As you probably know reading our blog, Ruby is a dynamic, open source programming language with a focus on simplicity and productivity. And we want to prove that again by presenting you a new toolkit. Shrine is a file attachments toolkit for Ruby applications.
Some highlights of Shrine:
- Modular design – the plugin system allows you to load only the functionality you need
- Memory friendly – streaming uploads and downloads make it work great with large files
- Cloud storage – store files on disk, AWS S3, Google Cloud, Cloudinary and others
- ORM integrations – works with Sequel, ActiveRecord, Hanami::Model and Mongoid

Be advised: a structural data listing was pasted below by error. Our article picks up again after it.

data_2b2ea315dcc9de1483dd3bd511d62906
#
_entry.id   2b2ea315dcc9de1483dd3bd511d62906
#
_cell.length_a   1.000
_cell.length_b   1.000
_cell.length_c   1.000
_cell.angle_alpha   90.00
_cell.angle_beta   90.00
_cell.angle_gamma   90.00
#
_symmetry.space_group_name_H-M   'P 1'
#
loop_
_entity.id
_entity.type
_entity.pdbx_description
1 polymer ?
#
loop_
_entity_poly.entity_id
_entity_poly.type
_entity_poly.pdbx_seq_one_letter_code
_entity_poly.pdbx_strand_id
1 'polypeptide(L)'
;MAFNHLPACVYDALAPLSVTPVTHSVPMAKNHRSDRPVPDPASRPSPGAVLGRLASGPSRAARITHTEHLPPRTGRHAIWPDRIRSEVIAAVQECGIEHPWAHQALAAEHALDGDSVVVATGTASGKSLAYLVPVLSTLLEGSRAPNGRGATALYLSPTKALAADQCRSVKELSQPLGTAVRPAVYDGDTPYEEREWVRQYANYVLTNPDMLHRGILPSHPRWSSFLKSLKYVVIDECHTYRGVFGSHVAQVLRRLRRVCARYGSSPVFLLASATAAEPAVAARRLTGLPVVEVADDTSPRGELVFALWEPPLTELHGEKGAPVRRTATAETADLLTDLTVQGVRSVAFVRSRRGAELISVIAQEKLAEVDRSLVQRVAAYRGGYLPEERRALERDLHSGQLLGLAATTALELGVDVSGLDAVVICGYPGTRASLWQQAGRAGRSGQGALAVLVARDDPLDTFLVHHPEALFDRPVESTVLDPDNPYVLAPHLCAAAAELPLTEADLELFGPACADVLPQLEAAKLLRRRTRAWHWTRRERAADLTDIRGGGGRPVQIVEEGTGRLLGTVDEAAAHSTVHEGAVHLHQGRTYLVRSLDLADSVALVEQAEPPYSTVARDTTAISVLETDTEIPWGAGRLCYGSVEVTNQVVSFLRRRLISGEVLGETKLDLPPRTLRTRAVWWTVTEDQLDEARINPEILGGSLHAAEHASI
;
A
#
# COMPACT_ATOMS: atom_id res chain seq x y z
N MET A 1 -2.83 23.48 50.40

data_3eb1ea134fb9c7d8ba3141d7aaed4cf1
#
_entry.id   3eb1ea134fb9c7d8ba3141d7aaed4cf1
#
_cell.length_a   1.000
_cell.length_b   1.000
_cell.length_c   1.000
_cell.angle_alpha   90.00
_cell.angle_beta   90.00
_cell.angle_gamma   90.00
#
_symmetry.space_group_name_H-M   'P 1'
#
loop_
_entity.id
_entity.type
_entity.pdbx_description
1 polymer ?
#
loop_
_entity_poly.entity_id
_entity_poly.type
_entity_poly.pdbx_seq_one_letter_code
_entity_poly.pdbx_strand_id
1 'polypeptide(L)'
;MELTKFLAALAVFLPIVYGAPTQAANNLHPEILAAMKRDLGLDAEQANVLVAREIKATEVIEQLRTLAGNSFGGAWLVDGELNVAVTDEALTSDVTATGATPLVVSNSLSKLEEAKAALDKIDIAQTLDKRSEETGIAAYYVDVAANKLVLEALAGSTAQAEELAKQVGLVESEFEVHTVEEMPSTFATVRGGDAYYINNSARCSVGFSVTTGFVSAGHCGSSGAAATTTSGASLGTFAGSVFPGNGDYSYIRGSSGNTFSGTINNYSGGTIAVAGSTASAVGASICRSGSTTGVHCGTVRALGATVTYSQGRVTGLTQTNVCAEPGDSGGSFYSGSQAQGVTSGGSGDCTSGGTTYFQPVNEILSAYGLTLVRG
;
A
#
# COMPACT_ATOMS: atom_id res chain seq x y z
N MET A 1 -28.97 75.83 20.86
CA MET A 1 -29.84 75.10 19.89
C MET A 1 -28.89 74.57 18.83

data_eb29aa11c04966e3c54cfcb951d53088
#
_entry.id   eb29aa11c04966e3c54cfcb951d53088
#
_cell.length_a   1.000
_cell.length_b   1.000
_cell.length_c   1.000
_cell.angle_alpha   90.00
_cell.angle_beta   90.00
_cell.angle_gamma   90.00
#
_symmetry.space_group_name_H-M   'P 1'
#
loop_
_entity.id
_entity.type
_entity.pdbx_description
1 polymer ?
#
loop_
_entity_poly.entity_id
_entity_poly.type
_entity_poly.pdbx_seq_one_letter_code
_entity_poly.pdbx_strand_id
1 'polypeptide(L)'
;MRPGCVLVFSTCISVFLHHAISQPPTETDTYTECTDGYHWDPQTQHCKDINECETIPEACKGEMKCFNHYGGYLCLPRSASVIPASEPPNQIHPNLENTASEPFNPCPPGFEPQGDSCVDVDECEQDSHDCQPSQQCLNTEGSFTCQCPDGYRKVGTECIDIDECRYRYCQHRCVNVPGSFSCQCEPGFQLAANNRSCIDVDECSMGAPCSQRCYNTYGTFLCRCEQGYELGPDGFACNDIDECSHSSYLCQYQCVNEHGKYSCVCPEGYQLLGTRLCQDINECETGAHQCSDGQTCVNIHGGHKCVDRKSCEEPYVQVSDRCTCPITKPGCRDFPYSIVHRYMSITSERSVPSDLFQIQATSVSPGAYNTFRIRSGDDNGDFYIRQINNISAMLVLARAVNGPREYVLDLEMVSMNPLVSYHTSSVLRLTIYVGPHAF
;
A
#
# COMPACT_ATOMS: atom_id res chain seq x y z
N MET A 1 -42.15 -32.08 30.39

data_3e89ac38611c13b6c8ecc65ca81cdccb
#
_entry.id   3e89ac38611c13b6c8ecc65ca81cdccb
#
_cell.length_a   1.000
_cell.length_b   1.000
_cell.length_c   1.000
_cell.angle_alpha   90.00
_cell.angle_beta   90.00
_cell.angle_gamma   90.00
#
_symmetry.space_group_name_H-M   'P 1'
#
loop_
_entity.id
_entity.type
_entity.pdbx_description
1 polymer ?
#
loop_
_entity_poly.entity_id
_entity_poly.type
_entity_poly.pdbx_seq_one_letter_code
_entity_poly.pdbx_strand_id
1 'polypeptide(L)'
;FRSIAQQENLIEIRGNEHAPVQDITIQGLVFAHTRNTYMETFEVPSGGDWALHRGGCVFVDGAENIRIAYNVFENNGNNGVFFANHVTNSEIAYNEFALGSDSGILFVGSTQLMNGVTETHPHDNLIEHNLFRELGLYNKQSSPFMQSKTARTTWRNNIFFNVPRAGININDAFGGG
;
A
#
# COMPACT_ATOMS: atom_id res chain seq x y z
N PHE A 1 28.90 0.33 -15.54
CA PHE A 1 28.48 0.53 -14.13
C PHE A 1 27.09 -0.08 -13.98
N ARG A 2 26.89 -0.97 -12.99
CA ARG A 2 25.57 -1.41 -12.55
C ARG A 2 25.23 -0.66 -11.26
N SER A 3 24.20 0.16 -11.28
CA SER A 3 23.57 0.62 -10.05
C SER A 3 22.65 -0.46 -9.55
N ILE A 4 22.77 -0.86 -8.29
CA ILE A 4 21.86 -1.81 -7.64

- Flexible processing – generate thumbnails on upload or on-the-fly using ImageMagick or libvips
- Metadata validation – validate files based on extracted metadata
- Direct uploads – upload asynchronously to your app or to the cloud using Uppy
- Resumable uploads – make large file uploads resumable by pointing Uppy to a resumable endpoint
- Background jobs – built-in support for background processing that supports any backgrounding library
A “storage” in Shrine is an object responsible for managing files on a specific storage service (disk, AWS S3, Google Cloud etc), which implements a generic method interface. Storages are configured directly and registered under a name in
Shrine.storages, so that they can later be used by uploaders.
The main method of the uploader is
#upload, which takes an IO-like object on the input, and returns a representation of the uploaded file on the output.
If you’re curious how it compares to other file attachment libraries, see the here.
Don’t miss a chance to find out about Rubyfmt, a Ruby autoformatter.